Islamic calendar

This article is about the lunar Hijri calendar. For the solar calendar whose first year is fixed to the Hijra, see Solar Hijri calendar.
Islamic Calendar stamp issued at King Khaled airport (10 Rajab 1428 / 24 July 2007)

The Islamic, Muslim, or Hijri calendar ( Arabic: التقويم الهجري‎‎ at-taqwīm al-hijrī) is a lunar calendar consisting of 12 months in a year of 354 or 355 days. It is used (often alongside the Gregorian calendar) to date events in many Muslim countries. It is also used by Muslims to determine the proper days of Islamic holidays and rituals, such as the annual period of fasting and the proper time for the pilgrimage to Mecca.

The Islamic calendar employs the Hijri era whose epoch was retrospectively established as the Islamic New Year of AD 622. During that year, Muhammad and his followers migrated from Mecca to Yathrib (now Medina) and established the first Muslim community ( ummah), an event commemorated as the Hijra. In the West, dates in this era are usually denoted AH ( Latin: Anno Hegirae, "in the year of the Hijra") in parallel with the Christian (AD) and Jewish eras (AM). In Muslim countries, it is also sometimes denoted as H [1] from its Arabic form ( سَنة هِجْريّة, abbreviated هـ). In English, years prior to the Hijra are reckoned as BH ("Before the Hijra"). [2]

The current Islamic year is 1438 AH. In the Gregorian calendar, 1438 AH runs from approximately 3 October 2016 to 21 September 2017. [3]


Four of the twelve Hijri months are considered sacred: Rajab (7), and the three consecutive months of Dhū al-Qa‘dah (11), Dhu al-Ḥijjah (12) and Muḥarram (1). [4] As the lunar calendar lags behind the solar calendar by about ten days every gregorian year, months of the Islamic calendar fall in different parts of the Gregorian calendar each year. The cycle repeats every 33 lunar years.[ citation needed]

No. Name Arabic Meaning Note
1 Muḥarram مُحَرَّم forbidden A sacred month, so called because battle and all kinds of fighting are forbidden (ḥarām) during this month. Muḥarram includes ‘Āshūrā’, the tenth day.
2 Ṣafar صَفَر void Supposedly named thus because pre-Islamic Arab houses were empty this time of year while their occupants gathered food. Another account relates that they used to loot the houses of their enemies after defeating them in battle, leaving nothing behind.
3 Rabī‘ al-awwal رَبيع الأوّل the first spring Also means to graze, because cattle were grazed during this month. Also a very holy month of celebration for many Muslims, as it was the month the Prophet Muhammad was born. [5]
4 Rabī‘ ath-thānī رَبيع الثاني the second spring
5 Jumādá al-ūlá جُمادى الأولى the first of parched land Often considered the pre-Islamic summer. Jumādá may also be related to a verb meaning "to freeze" and another account relates that water would freeze during this time of year.
6 Jumādá al-ākhirah جُمادى الآخرة the last of parched land
7 Rajab رَجَب respect, honour This is the second sacred month in which fighting is forbidden. Rajab may also be related to a verb meaning "to remove", so called because pre-Islamic Arabs would remove the heads of their spears and refrain from fighting.
8 Sha‘bān شَعْبان scattered Marked the time of year when Arab tribes dispersed to find water. Sha‘bān may also be related to a verb meaning "to be in between two things". Another account relates that it was called thus because the month lies between Rajab and Ramaḍān.
9 Ramaḍān رَمَضان burning heat Burning is related to fasting as in empty stomach one's worldly desire will burn. Supposedly so called because of high temperatures caused by the excessive heat of the sun. Ramaḍān is the most venerated month of the Hijri calendar. During this time, Muslims must fast from pre-dawn till sunset and should give charity to the poor and needy.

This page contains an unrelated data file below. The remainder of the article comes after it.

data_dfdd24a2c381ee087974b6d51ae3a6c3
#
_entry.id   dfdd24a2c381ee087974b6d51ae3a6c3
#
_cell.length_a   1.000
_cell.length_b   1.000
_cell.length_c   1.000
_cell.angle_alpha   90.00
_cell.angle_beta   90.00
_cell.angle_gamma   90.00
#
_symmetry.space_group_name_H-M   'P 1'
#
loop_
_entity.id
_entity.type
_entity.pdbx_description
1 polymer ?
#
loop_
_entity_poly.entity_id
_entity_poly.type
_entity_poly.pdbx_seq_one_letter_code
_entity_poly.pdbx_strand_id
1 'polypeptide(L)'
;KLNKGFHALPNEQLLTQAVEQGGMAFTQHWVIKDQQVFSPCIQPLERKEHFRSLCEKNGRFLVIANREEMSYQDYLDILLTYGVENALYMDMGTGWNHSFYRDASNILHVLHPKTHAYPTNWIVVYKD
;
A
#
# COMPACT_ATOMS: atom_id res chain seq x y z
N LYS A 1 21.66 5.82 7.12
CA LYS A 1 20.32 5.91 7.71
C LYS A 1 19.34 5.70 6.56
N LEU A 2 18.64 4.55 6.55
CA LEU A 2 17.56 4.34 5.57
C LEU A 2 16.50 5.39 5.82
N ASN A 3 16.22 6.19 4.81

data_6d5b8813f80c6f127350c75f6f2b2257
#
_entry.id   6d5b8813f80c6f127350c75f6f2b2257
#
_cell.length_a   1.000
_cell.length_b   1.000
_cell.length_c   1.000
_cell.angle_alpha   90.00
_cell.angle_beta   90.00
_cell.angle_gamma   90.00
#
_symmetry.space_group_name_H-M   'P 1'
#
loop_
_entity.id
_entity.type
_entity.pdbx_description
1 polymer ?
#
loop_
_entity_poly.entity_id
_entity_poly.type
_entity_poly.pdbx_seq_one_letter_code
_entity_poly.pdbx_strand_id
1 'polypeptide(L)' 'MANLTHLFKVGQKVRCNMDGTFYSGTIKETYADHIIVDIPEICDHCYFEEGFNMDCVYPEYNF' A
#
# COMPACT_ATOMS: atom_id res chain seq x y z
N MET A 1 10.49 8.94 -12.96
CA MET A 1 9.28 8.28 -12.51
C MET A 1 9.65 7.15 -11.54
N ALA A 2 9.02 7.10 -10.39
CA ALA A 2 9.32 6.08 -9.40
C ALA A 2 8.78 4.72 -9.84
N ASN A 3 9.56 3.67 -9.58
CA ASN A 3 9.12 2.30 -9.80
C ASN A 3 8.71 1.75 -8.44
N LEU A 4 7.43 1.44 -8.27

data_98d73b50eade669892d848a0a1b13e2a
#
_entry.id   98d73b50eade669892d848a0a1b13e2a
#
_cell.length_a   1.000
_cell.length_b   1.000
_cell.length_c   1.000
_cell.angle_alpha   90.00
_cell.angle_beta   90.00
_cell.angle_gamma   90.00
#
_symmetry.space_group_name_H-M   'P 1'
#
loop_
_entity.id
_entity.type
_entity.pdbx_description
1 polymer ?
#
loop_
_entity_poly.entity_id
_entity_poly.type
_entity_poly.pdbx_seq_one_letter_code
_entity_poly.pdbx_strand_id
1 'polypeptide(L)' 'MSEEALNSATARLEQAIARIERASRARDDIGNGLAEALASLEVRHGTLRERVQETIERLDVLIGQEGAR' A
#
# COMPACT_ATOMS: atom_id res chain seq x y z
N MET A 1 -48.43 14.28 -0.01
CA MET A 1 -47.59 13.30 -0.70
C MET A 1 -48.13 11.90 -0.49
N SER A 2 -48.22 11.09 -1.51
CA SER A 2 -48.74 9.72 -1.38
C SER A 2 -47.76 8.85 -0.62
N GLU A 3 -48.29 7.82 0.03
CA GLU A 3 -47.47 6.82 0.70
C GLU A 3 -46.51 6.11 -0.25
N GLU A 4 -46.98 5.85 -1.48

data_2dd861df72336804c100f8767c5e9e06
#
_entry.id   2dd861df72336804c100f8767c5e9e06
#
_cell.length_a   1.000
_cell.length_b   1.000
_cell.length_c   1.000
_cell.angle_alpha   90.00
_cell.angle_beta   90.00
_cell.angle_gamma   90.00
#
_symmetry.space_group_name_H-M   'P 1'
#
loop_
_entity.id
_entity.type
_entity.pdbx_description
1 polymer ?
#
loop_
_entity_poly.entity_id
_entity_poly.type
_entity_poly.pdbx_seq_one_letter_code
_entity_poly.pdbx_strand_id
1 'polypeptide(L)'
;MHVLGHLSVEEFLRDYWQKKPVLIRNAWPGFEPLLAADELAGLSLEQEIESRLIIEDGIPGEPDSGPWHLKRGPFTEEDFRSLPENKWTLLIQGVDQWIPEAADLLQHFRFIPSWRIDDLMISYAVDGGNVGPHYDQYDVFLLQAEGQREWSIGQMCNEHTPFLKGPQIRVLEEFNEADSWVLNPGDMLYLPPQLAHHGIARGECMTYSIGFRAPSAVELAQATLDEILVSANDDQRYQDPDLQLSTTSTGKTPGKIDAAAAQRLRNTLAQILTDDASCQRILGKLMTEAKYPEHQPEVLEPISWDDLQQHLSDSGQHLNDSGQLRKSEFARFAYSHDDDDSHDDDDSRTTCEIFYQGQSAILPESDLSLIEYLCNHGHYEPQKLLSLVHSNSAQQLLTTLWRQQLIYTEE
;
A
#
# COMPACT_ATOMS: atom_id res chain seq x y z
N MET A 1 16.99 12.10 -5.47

10 Shawwāl شَوّال raised She- camels would normally be in calf at this time of year and raise their tails.
11 Dhū al-Qa‘dah ذو القعدة the one of truce/sitting This is a holy month during which war is banned. People are allowed to defend themselves if attacked.
12 Dhū al-Ḥijjah ذو الحجة the one of pilgrimage During this month Muslim pilgrims from all around the world congregate at Mecca to visit the Kaaba. The Hajj is performed on the eighth, ninth and the tenth of this month. Day of Arafah takes place on the ninth of the month. Eid al-Adha, the "Festival of the Sacrifice", begins on the tenth day and ends on sunset of the twelfth, and during which war is banned.

Length of months

Each month of the Islamic calendar commences on the birth of the new lunar cycle. Traditionally this is based on actual observation of the crescent marking the end of the previous lunar cycle and hence the previous month, thereby beginning the new month. Consequently, each month can have 29 or 30 days depending on the visibility of the moon, astronomical positioning of the earth and weather conditions. However, certain sects and groups, most notably Dawoodi Bohra Muslims and Shia Ismaili Muslims, use a tabular Islamic calendar (see section below) in which odd-numbered months have thirty days (and also the twelfth month in a leap year) and even months have 29.

Other Languages
العربية: تقويم هجري
azərbaycanca: Hicri təqvim
беларуская (тарашкевіца)‎: Мусульманскі каляндар
Esperanto: Islama kalendaro
한국어: 이슬람력
हिन्दी: हिजरी
Bahasa Indonesia: Kalender Hijriyah
interlingua: Calendario islamic
कॉशुर / کٲشُر: اِسلامی تَقويٖم
македонски: Исламски календар
Bahasa Melayu: Takwim Hijrah
日本語: ヒジュラ暦
norsk bokmål: Islamsk kalender
norsk nynorsk: Muslimsk tidsrekning
oʻzbekcha/ўзбекча: Islomiy taqvim
Simple English: Islamic calendar
slovenčina: Islamský kalendár
slovenščina: Islamski koledar
کوردیی ناوەندی: ڕۆژژمێری کۆچی
српски / srpski: Исламски календар
srpskohrvatski / српскохрватски: Islamski kalendar
Basa Sunda: Kalénder Islam
татарча/tatarça: Һиҗри тәкъвим
Türkçe: Hicrî takvim
ئۇيغۇرچە / Uyghurche: ھىجرىيە تەقۋىمى
Tiếng Việt: Lịch Hồi giáo
吴语: 伊斯兰历
粵語: 回曆
中文: 伊斯兰历